Let’s be clear: the press hates Husky’s 5-in-1 drywall tool. Popular Mechanics named it one of their “10 Worst Gadgets of 2007” — along with the Zune, leading dozens of Microsoft fanboys to blog, “at least my Zune isn’t as uncool as the Husky 5-in-1.” And it’s not pretty. It’s freakin’ huge, and it looks like unplanned result of a one night stand between a utility knife and a Swiss Army multi-tool.
But sometimes form follows function. The Husky 5-in-1 wasn’t designed to cram five drywall tools into a smaller space, but rather to combine them in a way that they can still function. Specifically, its boxy end makes squaring off freshly cut drywall holes a breeze.
Is it a misunderstood tool or waste of toolbox space? Read on past the jump to find out.
Have we mentioned lately how much we hate clamshell packaging?
The Husky’s packaging indicates that it serves as a replacement for a drywall rasp, a keyhole saw, a utility knife, a tube/seal punch, and a pry bar.
We noticed a few issues right away: the keyhole saw doesn’t have a point for punching through drywall, and the utility knife is on a weird hinge that lets it move — but not flip out. Plus, the button for replacing the blade in the utility knife is almost too easy to push and too close to the tip of the knife — you could easily hit it when cutting and release the blade unexpectedly.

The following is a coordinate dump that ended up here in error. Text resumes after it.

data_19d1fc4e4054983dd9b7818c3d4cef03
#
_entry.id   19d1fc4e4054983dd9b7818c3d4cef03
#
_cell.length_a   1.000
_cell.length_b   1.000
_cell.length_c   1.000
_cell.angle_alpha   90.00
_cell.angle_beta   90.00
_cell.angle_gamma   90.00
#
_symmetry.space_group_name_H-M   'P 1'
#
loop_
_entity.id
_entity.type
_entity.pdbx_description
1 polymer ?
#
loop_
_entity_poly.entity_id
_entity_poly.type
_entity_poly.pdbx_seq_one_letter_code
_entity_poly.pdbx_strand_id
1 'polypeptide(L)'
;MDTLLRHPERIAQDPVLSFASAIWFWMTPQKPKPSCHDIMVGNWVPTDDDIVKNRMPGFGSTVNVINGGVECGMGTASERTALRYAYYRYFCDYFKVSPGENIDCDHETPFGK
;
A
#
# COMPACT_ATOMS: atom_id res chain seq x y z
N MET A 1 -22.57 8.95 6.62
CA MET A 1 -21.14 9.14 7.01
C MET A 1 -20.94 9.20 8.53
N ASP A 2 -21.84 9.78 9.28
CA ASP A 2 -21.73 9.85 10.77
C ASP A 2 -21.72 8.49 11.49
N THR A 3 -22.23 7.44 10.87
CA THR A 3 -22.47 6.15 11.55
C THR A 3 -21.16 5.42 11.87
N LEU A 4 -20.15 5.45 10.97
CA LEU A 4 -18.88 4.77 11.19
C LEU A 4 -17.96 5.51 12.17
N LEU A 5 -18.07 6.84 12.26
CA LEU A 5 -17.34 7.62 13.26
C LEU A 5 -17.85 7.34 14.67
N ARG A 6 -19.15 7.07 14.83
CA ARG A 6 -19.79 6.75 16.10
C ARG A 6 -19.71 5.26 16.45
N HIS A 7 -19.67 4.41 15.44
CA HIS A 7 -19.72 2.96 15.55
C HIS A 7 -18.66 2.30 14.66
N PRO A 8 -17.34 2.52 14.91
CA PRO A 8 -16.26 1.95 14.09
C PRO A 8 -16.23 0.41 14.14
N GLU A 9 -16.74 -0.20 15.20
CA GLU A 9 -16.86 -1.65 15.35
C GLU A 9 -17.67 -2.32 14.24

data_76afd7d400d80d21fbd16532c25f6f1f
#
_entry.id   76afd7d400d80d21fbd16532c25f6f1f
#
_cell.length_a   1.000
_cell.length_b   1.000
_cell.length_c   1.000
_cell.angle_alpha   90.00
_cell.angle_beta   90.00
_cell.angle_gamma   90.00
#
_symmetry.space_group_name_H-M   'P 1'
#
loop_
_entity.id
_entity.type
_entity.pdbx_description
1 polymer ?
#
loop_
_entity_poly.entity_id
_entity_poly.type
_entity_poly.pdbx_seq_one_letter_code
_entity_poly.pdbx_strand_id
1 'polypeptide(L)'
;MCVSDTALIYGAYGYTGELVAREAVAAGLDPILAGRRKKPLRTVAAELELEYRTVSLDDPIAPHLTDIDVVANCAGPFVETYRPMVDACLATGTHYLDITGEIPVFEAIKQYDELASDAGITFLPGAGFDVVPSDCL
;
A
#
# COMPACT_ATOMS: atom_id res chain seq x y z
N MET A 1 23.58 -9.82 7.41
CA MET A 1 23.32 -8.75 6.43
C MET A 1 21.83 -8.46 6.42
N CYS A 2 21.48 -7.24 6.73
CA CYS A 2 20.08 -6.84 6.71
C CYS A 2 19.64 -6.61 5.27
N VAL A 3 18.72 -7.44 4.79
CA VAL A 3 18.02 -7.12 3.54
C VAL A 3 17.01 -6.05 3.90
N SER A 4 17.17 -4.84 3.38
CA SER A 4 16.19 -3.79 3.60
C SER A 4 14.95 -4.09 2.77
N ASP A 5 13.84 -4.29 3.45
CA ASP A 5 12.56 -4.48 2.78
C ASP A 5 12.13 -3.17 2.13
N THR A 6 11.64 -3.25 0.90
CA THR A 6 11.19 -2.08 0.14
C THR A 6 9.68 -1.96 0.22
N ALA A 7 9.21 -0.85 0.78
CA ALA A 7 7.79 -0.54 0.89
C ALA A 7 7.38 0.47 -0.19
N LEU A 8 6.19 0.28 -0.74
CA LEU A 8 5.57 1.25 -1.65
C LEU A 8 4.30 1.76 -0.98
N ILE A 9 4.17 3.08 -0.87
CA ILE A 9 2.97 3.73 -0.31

Read on to see how it works in actual use.
To test the 5-in-1, we built a wall simulator — a free-standing “wall” with a few electrical boxes inside covered completely with fresh drywall. Then we tried cutting holes for those boxes.
It’s a relatively easy task: locate the box. Punch a hole. Twist the corner. Saw out the rough hole. Surprisingly, the 5-in-1 features tools for all these steps. While the Husky’s saw-without-a-point can’t poke a hole, the tube/seal punch awl makes a fine hole. We were concerned that prying with the saw might snap it, but the tool’s pry bar is quite sturdy. Switching between the tools is a bit annoying, though.
When we started cleaning up the hole with the 5-in-1’s rasp, we began to understand the point of this tool. Notice how the sides of the 5-in-1 are squared off from the rasp? This makes squaring off hole corners very, very easy.
The rasp also works very well for thinning a piece of drywall to cover the tab sticking off the side of our cheap plastic electrical box.
A little more experimentation revealed the reason why the 5-in-1’s utility knife only swings out a little bit.
If you position the flat, angled side of the 5-in-1 against the drywall and cut, allowing the utility knife to extend as far as it can, the blade sticks out exactly the depth of standard drywall. (See picture above.) This means you can cut without worrying about slicing wires or other material beneath the drywall. Of course, it’s a little awkward.
Read on to page two for our conclusions.
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